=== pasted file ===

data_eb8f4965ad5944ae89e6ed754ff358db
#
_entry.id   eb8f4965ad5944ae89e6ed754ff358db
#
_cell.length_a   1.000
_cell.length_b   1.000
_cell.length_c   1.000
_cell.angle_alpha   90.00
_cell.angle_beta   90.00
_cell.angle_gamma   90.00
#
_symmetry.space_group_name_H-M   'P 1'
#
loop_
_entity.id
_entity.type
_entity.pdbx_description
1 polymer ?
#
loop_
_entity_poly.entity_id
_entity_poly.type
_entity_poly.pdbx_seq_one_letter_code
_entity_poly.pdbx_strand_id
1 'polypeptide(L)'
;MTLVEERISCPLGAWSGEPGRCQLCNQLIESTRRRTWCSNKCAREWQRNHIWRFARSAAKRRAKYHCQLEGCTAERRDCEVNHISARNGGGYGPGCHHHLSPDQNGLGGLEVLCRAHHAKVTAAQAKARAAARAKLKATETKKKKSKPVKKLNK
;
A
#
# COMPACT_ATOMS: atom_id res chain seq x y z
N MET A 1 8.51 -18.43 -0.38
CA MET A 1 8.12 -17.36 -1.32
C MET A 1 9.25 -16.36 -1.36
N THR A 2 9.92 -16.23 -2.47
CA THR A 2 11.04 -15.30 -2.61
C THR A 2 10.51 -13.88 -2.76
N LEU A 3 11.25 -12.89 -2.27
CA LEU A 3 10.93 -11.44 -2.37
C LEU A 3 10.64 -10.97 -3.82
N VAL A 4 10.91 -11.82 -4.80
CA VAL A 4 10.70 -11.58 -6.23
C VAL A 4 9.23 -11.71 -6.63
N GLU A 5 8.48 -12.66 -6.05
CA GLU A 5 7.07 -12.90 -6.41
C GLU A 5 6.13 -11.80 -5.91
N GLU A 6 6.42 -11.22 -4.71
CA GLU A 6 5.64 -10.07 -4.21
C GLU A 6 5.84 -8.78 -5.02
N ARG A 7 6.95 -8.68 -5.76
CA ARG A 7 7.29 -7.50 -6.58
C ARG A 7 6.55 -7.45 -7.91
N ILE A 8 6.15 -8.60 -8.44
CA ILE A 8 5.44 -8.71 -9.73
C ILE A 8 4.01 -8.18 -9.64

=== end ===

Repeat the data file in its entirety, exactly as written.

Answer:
data_eb8f4965ad5944ae89e6ed754ff358db
#
_entry.id   eb8f4965ad5944ae89e6ed754ff358db
#
_cell.length_a   1.000
_cell.length_b   1.000
_cell.length_c   1.000
_cell.angle_alpha   90.00
_cell.angle_beta   90.00
_cell.angle_gamma   90.00
#
_symmetry.space_group_name_H-M   'P 1'
#
loop_
_entity.id
_entity.type
_entity.pdbx_description
1 polymer ?
#
loop_
_entity_poly.entity_id
_entity_poly.type
_entity_poly.pdbx_seq_one_letter_code
_entity_poly.pdbx_strand_id
1 'polypeptide(L)'
;MTLVEERISCPLGAWSGEPGRCQLCNQLIESTRRRTWCSNKCAREWQRNHIWRFARSAAKRRAKYHCQLEGCTAERRDCEVNHISARNGGGYGPGCHHHLSPDQNGLGGLEVLCRAHHAKVTAAQAKARAAARAKLKATETKKKKSKPVKKLNK
;
A
#
# COMPACT_ATOMS: atom_id res chain seq x y z
N MET A 1 8.51 -18.43 -0.38
CA MET A 1 8.12 -17.36 -1.32
C MET A 1 9.25 -16.36 -1.36
N THR A 2 9.92 -16.23 -2.47
CA THR A 2 11.04 -15.30 -2.61
C THR A 2 10.51 -13.88 -2.76
N LEU A 3 11.25 -12.89 -2.27
CA LEU A 3 10.93 -11.44 -2.37
C LEU A 3 10.64 -10.97 -3.82
N VAL A 4 10.91 -11.82 -4.80
CA VAL A 4 10.70 -11.58 -6.23
C VAL A 4 9.23 -11.71 -6.63
N GLU A 5 8.48 -12.66 -6.05
CA GLU A 5 7.07 -12.90 -6.41
C GLU A 5 6.13 -11.80 -5.91
N GLU A 6 6.42 -11.22 -4.71
CA GLU A 6 5.64 -10.07 -4.21
C GLU A 6 5.84 -8.78 -5.02
N ARG A 7 6.95 -8.68 -5.76
CA ARG A 7 7.29 -7.50 -6.58
C ARG A 7 6.55 -7.45 -7.91
N ILE A 8 6.15 -8.60 -8.44
CA ILE A 8 5.44 -8.71 -9.73
C ILE A 8 4.01 -8.18 -9.64